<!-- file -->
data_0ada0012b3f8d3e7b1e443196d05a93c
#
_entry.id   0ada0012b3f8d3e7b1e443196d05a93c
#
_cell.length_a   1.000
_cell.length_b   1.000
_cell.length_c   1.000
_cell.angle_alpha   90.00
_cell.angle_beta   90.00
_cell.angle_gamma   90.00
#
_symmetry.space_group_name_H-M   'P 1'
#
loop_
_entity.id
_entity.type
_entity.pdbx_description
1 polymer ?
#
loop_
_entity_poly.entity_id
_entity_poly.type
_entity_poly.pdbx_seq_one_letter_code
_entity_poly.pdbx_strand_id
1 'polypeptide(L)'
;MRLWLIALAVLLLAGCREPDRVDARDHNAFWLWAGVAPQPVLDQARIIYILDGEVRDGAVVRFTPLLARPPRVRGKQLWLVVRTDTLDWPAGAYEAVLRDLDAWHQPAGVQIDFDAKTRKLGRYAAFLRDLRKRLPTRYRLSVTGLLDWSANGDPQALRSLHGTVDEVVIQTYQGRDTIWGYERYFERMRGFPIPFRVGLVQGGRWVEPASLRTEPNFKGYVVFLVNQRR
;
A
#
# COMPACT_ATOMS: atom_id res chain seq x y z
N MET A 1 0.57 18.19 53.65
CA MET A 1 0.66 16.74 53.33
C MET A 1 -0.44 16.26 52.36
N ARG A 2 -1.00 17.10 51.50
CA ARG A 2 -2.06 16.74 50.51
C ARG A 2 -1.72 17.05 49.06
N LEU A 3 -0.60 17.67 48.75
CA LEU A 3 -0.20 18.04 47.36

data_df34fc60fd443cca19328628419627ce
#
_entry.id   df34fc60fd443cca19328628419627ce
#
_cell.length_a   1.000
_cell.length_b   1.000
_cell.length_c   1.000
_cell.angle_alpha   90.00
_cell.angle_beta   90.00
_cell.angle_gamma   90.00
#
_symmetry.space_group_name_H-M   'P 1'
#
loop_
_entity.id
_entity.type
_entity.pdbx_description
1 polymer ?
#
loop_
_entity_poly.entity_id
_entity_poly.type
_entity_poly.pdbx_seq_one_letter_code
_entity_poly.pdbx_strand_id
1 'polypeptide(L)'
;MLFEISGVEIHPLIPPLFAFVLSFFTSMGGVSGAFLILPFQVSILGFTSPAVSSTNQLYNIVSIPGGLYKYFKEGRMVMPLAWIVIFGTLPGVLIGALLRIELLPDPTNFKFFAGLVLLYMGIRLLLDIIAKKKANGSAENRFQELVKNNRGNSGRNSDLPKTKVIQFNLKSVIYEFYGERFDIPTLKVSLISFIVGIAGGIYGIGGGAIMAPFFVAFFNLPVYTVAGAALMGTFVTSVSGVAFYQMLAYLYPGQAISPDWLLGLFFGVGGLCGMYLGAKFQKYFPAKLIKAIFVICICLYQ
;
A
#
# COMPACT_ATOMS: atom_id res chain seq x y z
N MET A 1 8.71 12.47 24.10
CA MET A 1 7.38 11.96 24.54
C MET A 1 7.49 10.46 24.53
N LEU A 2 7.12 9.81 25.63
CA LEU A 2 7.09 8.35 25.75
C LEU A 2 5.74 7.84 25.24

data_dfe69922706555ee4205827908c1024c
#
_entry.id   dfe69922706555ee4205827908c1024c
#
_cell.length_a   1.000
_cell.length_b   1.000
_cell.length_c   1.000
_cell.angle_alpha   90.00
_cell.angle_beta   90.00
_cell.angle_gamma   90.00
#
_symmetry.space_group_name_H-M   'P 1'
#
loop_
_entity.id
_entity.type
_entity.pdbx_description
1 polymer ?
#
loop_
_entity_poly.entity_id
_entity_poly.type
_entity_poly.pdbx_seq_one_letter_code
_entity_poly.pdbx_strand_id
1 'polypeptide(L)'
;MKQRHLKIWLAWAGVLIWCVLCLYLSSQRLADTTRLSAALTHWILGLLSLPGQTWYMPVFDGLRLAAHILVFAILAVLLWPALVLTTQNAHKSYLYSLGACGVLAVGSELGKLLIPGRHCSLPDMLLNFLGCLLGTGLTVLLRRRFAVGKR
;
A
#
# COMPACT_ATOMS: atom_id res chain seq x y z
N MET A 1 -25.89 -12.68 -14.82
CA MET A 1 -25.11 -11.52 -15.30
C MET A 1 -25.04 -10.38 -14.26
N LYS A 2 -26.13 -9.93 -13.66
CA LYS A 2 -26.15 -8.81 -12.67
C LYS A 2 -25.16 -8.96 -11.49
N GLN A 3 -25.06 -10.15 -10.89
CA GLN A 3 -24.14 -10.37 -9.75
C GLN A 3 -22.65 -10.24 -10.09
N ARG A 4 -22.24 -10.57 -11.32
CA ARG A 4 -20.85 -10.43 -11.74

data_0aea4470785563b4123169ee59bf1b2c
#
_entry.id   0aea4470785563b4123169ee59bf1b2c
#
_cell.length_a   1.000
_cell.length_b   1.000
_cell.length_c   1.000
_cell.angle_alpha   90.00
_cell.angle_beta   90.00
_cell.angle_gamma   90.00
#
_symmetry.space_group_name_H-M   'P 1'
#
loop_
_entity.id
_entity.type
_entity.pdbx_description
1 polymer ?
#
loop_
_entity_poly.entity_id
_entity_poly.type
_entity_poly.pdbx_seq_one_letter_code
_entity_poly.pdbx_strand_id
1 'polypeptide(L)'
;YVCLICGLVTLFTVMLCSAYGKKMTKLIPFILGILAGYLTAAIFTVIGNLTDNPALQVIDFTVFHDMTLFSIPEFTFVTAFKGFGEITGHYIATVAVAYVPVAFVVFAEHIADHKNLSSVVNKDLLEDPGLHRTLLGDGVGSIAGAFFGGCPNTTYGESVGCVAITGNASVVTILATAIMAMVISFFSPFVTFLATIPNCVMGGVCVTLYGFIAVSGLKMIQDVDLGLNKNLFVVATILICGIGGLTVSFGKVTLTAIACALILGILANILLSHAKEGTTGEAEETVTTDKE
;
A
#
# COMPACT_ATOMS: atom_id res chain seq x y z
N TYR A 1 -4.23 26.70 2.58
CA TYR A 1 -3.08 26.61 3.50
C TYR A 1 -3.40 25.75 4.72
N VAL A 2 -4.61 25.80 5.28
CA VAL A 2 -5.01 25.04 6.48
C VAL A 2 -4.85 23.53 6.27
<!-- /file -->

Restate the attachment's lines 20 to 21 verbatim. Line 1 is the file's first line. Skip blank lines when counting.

loop_
_entity_poly.entity_id